The Garden Guide

Book: London Parks and Gardens, 1907
Chapter: Chapter 2 Hyde Park

Hyde Park in the 1715 Jacobite rising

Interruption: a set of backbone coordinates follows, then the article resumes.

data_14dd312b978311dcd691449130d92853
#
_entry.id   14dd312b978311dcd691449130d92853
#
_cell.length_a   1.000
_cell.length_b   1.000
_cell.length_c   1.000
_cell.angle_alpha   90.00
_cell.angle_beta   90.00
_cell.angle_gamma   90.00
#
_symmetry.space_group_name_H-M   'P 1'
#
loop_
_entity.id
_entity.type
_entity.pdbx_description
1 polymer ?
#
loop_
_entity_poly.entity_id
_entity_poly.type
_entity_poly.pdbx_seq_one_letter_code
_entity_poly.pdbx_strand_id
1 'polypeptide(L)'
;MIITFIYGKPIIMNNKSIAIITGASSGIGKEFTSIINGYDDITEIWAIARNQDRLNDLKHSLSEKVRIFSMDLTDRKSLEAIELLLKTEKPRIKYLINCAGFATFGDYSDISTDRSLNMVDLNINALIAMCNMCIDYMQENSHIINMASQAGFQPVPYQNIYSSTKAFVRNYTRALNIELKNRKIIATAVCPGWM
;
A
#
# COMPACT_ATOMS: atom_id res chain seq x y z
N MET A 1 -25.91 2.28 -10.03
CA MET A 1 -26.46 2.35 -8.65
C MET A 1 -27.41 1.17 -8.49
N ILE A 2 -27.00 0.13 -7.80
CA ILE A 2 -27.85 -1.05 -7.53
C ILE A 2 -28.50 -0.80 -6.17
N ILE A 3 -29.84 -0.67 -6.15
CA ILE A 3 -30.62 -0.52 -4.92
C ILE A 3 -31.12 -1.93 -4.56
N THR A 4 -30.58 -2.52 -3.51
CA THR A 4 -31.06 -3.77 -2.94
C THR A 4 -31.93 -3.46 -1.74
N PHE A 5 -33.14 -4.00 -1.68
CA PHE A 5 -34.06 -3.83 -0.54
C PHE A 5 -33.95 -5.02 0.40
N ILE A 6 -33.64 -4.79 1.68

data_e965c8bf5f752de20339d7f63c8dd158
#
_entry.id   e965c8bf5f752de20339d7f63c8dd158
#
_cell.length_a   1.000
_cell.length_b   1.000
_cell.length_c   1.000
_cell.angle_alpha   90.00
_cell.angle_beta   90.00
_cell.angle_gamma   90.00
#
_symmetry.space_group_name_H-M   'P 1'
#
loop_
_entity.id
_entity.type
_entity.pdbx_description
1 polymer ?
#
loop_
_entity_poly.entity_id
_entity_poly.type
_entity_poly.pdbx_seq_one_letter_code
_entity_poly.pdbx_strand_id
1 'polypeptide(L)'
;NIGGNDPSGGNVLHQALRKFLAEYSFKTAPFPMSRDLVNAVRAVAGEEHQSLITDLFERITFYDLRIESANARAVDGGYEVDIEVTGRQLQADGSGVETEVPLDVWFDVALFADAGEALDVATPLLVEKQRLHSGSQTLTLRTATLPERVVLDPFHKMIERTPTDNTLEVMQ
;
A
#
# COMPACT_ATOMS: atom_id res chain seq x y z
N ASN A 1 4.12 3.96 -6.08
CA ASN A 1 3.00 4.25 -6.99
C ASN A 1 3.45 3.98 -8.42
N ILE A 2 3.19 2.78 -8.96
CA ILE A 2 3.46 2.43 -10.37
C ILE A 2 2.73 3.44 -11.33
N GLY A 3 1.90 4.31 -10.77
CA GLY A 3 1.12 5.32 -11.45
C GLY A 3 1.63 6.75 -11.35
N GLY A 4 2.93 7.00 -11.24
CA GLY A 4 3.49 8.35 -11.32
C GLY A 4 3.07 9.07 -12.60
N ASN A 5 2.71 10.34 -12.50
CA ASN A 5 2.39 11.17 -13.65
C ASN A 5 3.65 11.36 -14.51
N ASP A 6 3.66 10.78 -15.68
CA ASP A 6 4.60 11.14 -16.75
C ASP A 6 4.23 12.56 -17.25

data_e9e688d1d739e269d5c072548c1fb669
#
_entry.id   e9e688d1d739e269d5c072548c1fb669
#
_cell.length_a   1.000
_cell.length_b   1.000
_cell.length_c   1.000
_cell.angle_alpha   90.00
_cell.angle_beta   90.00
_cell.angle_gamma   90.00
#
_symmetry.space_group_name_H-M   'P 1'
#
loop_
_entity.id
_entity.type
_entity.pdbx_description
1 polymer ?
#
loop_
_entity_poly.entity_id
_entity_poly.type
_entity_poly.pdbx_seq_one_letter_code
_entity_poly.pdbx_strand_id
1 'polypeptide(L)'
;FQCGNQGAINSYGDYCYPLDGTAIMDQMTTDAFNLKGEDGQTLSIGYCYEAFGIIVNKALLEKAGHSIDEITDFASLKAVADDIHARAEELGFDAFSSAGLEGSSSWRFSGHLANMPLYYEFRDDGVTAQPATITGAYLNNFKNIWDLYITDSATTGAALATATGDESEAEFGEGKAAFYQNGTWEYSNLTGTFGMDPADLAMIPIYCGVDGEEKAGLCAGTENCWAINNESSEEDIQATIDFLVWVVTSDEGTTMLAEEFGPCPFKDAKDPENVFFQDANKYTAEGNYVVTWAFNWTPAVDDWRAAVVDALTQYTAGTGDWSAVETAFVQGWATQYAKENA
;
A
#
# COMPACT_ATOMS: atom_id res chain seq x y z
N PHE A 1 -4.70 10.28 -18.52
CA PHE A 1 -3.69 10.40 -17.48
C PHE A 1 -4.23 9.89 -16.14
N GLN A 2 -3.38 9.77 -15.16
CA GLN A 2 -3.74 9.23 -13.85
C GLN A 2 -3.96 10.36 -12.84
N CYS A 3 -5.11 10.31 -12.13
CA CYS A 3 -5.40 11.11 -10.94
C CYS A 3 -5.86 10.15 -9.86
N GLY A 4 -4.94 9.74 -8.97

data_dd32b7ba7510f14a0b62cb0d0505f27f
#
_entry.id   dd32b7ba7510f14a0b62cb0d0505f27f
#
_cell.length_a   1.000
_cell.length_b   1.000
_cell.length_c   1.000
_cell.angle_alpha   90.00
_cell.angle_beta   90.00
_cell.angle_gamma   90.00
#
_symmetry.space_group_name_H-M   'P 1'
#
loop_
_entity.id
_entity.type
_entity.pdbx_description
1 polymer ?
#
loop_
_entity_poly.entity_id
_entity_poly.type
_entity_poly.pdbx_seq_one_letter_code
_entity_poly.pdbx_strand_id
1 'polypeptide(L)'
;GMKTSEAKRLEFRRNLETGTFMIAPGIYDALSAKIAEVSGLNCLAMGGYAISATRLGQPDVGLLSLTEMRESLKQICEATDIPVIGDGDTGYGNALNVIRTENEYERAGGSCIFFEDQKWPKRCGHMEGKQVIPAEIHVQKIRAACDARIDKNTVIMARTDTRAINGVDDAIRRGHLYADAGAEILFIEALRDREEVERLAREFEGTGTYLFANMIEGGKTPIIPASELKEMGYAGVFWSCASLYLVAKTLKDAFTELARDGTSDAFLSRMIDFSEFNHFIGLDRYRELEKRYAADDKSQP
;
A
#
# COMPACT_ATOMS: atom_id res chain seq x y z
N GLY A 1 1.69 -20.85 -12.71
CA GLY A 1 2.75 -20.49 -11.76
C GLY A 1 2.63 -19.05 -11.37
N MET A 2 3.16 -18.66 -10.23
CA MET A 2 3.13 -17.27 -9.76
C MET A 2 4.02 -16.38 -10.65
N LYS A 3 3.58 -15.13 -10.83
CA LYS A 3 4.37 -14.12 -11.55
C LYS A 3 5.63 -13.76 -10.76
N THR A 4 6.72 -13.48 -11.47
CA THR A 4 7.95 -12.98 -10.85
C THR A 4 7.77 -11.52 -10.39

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When, in 1715, the fear of a general Jacobite rising induced the Whigs to take serious precautions, Hyde Park became a camp from July till November. During a similar scare in 1722 troops were again quartered there, and the camp became the centre of popular attraction; gaiety and frivolity were the order of the day, rather than business or watchfulness. The Park was also used as a camp for six regiments of militia at the time of the Gordon Riots in 1780. All through George III.'s long reign reviews were frequent, and one of the most popular was that held by the Prince Regent before the allied sovereigns, the Emperor of Russia and King of Prussia, in June 1814. Blucher was the popular hero on the occasion, and when he afterwards appeared in the Park he was so mobbed by the crowd, enthusiastic to see something of "Forwarts," as he was familiarly named, that he had to defend himself against their rough treatment.